Wednesday, November 30, 2016
Like many others, I am anxiously awaiting the arrival of the Bowser SD40-2F Red Barn. Earlier this year, it was announced they would be available by December.
I asked Lee English of Bowser Trains for an update. He told me that a new body sample is due in the middle of December. The new body has some minor changes and a big change--open grated steps.
The estimated time of arrival is now February, 2017.
As for other Bowser HO offerings, Lee says the M636 is in final tooling. It will come out after the Red Barn.
The delivery of the second batch of SD40-2s is due in late January, 2017.
As for the much-anticipated RS3, Lee says that design and tooling is "moving along very well." He adds they will announce the Canadian versions next year. This will include chop noses with correct side filters.
Sunday, November 20, 2016
|Getting ready to leave the station.|
Business took me to Saskatchewan in mid-November. Luckily, VIA Rail's schedule lined up nicely with mine so I could take the train to Saskatoon.
|Our power for the trip.|
There were 10 cars on the train, including the baggage car. Just one coach, which is where I had a seat.
|Big prairie sky from the dome car.|
Not that I spent much time there; most of the trip was spent in the dome car. Where else would you want to be?
We met a number of freights along the way, but surprisingly weren't held up much.
I used many of the 12-plus hours to do work. As a manager, I am interrupted a lot each day. Travel by trains allows me to get a lot of work done.
The main drawback to travelling in fall and winter is that night comes so early, especially after the end of daylight savings time.
|Sunset from the dome car.|
Still, it was nice to be in the dome car, underneath the stars.
At the stop in Melville, I was able to catch the train and the super moon.
The next day found me in Outlook, home to the longest pedestrian railroad trestle in Canada. It crosses the South Saskatchewan River.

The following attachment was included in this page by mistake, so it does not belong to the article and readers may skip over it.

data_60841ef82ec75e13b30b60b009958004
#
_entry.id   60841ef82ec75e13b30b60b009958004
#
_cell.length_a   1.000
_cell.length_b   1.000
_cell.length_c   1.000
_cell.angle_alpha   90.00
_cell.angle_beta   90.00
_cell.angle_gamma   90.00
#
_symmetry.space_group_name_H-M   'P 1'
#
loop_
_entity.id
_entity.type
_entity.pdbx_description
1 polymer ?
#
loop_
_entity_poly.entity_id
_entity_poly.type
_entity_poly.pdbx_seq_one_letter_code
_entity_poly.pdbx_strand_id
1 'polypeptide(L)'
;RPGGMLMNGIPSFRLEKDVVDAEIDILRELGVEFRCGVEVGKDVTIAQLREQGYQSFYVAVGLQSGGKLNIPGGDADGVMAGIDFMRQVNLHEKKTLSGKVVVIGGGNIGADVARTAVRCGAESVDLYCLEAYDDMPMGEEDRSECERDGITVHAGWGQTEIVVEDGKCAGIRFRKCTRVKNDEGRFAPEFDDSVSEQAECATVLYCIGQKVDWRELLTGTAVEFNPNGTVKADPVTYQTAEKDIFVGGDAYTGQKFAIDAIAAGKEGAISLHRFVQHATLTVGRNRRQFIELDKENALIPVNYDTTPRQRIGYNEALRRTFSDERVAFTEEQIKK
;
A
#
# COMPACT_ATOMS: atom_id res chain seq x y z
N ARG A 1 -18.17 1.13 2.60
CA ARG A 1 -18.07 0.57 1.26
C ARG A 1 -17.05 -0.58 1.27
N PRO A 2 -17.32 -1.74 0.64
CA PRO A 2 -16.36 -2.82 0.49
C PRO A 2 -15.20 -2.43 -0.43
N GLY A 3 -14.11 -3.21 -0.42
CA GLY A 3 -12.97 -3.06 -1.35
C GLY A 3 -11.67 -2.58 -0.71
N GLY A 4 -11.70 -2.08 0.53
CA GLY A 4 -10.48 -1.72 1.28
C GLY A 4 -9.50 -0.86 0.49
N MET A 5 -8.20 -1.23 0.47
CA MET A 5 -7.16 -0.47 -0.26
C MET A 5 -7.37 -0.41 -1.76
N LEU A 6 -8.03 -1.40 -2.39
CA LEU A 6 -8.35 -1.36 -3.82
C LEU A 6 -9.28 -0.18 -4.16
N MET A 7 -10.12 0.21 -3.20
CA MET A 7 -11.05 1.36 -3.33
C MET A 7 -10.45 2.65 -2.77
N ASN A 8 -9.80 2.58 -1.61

The bridge, which was opened in 1912, which was designed to enable the CPR connect Moose Jaw and Edmonton, is now part of the Trans-Canada trail. The line that used it was abandoned in 1987.
Tuesday, November 1, 2016
If you like trains, and lots of mainline action with some shortline activity added—then Newton, Kansas is a great place to visit.
Newton, with a population of just over 19,000, is located about 40 kilometres north of Wichita. It is on the BNSF (former Santa Fe) mainline between Chicago and Los Angeles.
Railroads and Newton have been linked for a long time. In 1872 it became the western terminal for the Atchison, Topeka and Santa Fe Railway and the railhead for the Chisholm Trail.
Business takes me to Newton about once a year. I was there again in October, and had two occasions to wander trackside.
Train watching is easy in Newton. The locomotive facility is easily seen from nearby streets, although you need a zoom lens to get decent photos.
The mainline crosses Main St. right by the locomotive facility and the Amtrak Station (with its classic ATSF Harvey House design), providing close-up views of the action.
Train activity is frequent—a delight for the visiting railfan, but a source of much grumbling among the locals who have to wait often at crossings for the trains to pass.
In two brief trips trackside I caught four mainline freights and a locomotive move.
Unfortunately, it was afternoon and all the trains were eastbound, meaning I was shooting into the setting sun.
I also caught a WAMX (Webb Asset Management) train pulling a long string of cars slowly across Main St. I think it is the Kansas and Oklahoma Railroad, but I’m not sure.
A wander around the streets alongside the locomotive facility showed a variety of power on site—units from KCS, CP, CN, CSX and NS were all present, along with a few units still in classic BN green, and even some in the old ATSF scheme.
Unlike in 2009, I didn’t see any trains with flatcars carrying Boeing 737 fuselages. Back then, I was lucky enough to catch a number of them waiting across from the station.
There are lots of little towns like Newton across North America, places where there is lots of railway action and relatively easy access to see the trains. Maybe you have a special place like it of your own.